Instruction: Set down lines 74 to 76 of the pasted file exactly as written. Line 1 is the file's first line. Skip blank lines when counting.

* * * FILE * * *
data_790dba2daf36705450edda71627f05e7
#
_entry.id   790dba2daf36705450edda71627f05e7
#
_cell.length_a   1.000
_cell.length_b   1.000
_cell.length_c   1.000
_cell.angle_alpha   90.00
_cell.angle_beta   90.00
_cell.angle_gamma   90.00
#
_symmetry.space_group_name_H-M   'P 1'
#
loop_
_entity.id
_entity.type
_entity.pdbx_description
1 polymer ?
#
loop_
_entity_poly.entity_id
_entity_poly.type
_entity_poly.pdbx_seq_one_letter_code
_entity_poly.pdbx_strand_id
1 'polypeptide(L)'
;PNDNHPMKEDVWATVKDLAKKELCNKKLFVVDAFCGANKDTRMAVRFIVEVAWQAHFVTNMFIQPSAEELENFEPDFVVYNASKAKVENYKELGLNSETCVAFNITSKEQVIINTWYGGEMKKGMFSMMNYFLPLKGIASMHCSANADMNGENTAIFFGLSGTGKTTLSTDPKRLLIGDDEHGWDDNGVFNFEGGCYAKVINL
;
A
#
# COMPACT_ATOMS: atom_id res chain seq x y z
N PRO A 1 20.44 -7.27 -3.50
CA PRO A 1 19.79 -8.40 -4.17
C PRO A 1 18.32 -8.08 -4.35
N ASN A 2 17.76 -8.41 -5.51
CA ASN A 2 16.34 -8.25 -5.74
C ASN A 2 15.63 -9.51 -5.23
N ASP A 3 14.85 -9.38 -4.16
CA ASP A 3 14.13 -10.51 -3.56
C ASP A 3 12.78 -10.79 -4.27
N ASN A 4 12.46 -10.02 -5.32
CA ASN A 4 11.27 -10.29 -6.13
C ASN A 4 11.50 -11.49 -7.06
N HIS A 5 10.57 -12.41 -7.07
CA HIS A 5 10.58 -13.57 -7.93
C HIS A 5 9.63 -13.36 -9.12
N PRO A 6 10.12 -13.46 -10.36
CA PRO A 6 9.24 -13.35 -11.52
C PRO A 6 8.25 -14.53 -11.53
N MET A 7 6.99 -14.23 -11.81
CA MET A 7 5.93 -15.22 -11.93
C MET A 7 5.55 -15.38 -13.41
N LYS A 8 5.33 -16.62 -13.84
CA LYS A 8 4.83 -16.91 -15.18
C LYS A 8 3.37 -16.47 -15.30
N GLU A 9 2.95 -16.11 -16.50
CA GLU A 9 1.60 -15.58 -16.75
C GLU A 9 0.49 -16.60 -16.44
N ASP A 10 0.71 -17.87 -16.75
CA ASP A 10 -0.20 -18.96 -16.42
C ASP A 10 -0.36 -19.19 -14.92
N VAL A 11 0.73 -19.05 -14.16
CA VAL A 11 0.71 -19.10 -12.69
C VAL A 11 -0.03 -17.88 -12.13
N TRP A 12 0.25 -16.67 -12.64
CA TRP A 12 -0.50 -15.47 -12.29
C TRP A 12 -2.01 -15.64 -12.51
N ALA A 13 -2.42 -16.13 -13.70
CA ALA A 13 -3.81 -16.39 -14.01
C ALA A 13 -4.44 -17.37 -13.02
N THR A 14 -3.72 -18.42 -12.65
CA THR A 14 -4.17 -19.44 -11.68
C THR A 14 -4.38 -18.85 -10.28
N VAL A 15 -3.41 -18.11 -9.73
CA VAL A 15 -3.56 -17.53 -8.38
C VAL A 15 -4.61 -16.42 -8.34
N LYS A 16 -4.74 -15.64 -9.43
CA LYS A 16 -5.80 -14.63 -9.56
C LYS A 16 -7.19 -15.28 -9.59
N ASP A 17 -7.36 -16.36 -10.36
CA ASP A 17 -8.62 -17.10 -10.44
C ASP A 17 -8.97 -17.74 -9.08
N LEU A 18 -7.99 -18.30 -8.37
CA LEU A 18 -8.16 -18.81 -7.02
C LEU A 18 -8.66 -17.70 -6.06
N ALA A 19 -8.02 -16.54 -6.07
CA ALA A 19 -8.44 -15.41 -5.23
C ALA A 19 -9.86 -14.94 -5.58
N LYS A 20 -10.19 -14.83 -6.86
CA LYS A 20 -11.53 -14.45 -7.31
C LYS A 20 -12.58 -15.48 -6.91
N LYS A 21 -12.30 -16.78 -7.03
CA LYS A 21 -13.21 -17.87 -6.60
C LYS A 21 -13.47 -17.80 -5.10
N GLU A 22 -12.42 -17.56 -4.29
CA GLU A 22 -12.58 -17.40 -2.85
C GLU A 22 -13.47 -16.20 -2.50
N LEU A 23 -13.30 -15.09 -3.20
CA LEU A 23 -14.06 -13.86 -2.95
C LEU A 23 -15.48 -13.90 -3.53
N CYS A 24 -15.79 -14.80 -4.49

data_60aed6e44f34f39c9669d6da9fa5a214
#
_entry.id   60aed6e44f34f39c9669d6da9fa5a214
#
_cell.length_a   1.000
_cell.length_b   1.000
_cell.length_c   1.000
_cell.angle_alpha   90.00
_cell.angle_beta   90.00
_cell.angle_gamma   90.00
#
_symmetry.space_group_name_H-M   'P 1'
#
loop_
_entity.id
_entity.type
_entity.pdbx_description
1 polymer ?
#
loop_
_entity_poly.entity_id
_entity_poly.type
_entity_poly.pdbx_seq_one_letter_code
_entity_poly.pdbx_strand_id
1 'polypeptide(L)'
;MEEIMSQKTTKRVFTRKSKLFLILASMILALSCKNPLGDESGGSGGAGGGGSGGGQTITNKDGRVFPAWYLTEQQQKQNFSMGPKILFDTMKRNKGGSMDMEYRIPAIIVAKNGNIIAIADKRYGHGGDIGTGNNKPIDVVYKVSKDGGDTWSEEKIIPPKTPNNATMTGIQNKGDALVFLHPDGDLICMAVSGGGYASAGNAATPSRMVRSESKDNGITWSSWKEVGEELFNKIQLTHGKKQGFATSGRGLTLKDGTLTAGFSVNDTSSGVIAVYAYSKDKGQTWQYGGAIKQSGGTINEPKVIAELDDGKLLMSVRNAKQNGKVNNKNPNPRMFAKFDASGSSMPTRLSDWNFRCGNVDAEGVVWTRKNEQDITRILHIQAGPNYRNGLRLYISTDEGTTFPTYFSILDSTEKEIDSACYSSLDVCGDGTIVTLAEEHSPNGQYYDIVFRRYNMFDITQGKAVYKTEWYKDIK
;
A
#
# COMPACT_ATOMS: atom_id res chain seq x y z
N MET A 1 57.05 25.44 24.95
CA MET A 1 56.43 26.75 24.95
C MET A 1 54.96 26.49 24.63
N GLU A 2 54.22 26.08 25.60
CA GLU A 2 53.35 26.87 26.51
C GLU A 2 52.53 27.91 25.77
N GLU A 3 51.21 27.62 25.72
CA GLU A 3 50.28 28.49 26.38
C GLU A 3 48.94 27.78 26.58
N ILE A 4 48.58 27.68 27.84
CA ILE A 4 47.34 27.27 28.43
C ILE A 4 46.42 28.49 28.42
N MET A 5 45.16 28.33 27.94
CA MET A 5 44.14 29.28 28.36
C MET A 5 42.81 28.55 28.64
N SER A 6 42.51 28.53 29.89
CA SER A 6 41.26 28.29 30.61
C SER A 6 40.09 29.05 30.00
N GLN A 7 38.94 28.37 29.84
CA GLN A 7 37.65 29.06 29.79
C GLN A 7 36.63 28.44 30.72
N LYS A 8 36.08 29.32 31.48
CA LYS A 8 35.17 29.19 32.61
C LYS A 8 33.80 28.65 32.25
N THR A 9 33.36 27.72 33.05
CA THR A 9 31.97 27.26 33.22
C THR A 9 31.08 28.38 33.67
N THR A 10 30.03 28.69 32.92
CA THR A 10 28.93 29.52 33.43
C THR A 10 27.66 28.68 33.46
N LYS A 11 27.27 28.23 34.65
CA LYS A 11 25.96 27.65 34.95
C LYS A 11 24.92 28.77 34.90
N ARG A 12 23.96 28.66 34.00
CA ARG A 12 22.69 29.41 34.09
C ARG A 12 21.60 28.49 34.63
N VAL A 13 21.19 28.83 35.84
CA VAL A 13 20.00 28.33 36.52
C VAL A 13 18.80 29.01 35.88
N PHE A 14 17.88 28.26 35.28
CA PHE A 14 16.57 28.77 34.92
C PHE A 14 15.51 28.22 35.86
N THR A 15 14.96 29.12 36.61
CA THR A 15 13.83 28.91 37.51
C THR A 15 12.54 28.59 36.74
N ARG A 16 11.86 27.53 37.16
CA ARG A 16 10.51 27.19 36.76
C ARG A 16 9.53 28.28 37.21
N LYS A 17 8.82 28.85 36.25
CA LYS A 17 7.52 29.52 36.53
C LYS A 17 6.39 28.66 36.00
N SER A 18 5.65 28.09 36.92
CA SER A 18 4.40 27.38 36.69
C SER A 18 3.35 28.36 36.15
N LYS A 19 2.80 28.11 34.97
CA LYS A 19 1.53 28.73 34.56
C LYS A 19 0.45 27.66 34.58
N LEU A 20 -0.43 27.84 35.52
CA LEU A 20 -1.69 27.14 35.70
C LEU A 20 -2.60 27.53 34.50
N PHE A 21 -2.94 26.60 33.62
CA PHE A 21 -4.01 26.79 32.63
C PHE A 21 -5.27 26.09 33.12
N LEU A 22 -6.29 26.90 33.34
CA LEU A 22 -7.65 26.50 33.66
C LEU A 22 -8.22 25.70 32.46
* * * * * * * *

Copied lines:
CA VAL A 15 -3.56 -17.53 -8.38
C VAL A 15 -4.61 -16.42 -8.34
N LYS A 16 -4.74 -15.64 -9.43